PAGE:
Illicit Process

Taxonomy: Logical Fallacy > Formal Fallacy > Syllogistic Fallacy > Illicit Process



Any form of categorical syllogism in which a term that is distributed in the conclusion is undistributed in a premiss.

Syllogistic Rule Violated:

In a validating form of categorical syllogism, any term that is distributed in the conclusion is distributed in the premiss in which it occurs.


An argument with a term distributed in the conclusion, but not in its premiss, commits a fallacy of illicit process. Since every categorical proposition has two terms, this means that there are two subfallacies of this fallacy―see above―depending upon whether it is the major term or the minor term which is illicitly distributed. Every categorical syllogism that commits the fallacy of illicit process also commits at least one of its subfallacies, depending on which term is distributed in the conclusion. Some forms of categorical syllogism have both an illicit major and minor terms, but arguments with these forms are so implausible that it's unlikely anyone would be fooled by them. For examples of illicit process, see the subfallacies.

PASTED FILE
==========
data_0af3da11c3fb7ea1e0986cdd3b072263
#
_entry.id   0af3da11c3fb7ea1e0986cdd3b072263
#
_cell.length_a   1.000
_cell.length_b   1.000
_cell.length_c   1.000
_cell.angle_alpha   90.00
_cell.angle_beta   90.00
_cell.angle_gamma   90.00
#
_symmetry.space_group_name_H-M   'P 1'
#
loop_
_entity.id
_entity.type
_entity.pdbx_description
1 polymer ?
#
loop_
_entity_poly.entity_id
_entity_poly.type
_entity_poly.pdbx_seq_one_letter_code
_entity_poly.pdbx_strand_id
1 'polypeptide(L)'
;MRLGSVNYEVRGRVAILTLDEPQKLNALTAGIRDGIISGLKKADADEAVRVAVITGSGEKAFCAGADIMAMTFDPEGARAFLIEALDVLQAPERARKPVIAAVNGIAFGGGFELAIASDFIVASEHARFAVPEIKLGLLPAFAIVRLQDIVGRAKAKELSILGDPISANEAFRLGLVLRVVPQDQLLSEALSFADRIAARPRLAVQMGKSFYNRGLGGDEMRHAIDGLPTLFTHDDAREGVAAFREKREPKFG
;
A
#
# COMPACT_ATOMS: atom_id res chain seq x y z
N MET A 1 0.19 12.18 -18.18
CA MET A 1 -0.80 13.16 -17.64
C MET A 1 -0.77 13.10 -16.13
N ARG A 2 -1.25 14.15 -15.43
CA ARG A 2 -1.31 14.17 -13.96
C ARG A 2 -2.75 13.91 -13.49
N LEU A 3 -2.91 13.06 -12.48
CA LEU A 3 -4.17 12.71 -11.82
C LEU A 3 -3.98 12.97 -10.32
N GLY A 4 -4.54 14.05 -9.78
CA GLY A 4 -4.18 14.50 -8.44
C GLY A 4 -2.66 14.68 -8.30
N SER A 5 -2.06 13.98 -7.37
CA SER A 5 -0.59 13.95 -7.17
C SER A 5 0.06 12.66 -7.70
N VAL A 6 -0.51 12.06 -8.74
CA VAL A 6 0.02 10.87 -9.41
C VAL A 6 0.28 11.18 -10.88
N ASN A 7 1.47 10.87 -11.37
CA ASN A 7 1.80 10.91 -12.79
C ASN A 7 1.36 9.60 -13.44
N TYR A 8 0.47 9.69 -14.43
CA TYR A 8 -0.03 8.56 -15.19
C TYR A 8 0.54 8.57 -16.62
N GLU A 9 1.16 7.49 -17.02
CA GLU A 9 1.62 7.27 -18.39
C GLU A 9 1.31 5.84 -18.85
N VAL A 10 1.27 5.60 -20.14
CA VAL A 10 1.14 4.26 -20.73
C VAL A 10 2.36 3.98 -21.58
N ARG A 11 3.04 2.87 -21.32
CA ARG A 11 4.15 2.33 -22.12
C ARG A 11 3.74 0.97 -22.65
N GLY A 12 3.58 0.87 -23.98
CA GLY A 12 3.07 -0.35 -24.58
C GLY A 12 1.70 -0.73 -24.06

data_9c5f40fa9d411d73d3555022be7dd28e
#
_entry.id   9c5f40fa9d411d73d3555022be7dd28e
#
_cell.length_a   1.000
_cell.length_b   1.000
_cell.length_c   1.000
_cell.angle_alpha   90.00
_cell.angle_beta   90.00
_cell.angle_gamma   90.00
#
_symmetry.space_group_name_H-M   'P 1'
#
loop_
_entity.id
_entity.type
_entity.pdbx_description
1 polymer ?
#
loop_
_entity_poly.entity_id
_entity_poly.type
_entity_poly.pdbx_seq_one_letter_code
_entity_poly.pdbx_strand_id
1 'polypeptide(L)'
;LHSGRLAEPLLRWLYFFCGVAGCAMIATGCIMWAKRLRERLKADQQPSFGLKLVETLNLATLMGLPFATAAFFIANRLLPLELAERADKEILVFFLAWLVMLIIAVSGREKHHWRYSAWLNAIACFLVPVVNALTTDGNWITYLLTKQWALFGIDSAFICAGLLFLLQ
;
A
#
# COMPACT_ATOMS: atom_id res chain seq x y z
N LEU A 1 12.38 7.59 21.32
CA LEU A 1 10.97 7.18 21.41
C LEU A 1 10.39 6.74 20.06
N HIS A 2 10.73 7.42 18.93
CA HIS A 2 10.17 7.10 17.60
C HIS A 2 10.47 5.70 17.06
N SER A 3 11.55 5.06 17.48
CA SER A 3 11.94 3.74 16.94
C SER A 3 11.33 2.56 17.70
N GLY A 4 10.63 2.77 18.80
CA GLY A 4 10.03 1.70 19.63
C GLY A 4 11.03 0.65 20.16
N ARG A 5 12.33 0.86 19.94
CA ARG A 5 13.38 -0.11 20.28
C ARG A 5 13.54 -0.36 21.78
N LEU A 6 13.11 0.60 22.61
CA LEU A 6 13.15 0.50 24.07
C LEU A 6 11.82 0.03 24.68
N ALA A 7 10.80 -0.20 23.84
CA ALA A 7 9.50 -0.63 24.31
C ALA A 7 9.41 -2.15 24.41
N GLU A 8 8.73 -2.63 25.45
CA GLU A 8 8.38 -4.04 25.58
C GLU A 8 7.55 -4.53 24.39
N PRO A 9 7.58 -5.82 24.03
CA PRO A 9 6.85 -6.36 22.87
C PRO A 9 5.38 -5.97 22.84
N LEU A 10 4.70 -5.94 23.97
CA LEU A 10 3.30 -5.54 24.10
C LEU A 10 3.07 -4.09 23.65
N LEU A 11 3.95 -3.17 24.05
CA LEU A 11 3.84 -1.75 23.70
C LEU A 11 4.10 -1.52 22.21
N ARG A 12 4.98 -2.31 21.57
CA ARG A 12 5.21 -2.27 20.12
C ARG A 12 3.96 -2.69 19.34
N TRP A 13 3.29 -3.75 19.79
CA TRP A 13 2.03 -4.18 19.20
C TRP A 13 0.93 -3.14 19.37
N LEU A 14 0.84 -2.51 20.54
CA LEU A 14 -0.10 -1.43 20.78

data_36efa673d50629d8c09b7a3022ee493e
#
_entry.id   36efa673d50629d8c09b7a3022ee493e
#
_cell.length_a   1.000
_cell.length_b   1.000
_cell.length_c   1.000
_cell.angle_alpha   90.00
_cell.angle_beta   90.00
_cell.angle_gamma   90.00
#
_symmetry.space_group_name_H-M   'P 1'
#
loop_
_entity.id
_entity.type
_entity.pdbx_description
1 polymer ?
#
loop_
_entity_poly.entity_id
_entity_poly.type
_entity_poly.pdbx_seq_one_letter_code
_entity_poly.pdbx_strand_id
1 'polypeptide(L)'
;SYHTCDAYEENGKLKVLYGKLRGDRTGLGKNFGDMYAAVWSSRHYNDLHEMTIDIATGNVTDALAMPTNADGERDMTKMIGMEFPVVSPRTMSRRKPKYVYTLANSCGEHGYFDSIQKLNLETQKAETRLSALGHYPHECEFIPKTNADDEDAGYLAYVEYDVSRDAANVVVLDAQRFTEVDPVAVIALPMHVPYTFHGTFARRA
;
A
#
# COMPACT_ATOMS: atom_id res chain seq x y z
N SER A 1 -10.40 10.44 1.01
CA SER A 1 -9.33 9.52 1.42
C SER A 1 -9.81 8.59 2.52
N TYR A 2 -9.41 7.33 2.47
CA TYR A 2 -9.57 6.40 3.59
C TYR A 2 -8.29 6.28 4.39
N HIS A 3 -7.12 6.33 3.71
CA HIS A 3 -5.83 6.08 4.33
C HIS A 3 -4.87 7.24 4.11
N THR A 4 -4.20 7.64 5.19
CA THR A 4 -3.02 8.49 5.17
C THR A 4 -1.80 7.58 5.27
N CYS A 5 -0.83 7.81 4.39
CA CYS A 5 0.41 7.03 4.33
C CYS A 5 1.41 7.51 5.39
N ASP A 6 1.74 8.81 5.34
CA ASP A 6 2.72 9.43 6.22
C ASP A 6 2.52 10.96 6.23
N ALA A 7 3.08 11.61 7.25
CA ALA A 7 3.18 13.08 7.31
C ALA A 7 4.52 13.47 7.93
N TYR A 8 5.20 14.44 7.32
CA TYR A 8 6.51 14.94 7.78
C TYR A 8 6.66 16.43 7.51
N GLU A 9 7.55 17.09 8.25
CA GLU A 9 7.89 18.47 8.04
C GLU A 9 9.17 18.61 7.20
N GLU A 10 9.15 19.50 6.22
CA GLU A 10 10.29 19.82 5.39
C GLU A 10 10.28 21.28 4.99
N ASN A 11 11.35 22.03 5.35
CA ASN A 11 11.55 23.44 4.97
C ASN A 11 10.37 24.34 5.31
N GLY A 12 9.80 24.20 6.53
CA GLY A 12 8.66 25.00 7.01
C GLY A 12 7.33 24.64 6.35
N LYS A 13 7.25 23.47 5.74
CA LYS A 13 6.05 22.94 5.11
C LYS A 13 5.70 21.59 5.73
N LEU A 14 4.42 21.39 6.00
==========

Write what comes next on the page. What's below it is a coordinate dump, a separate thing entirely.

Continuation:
Irving Copi & Carl Cohen, Introduction to Logic (Tenth Edition) (Prentice Hall, 1998), pp. 276-7.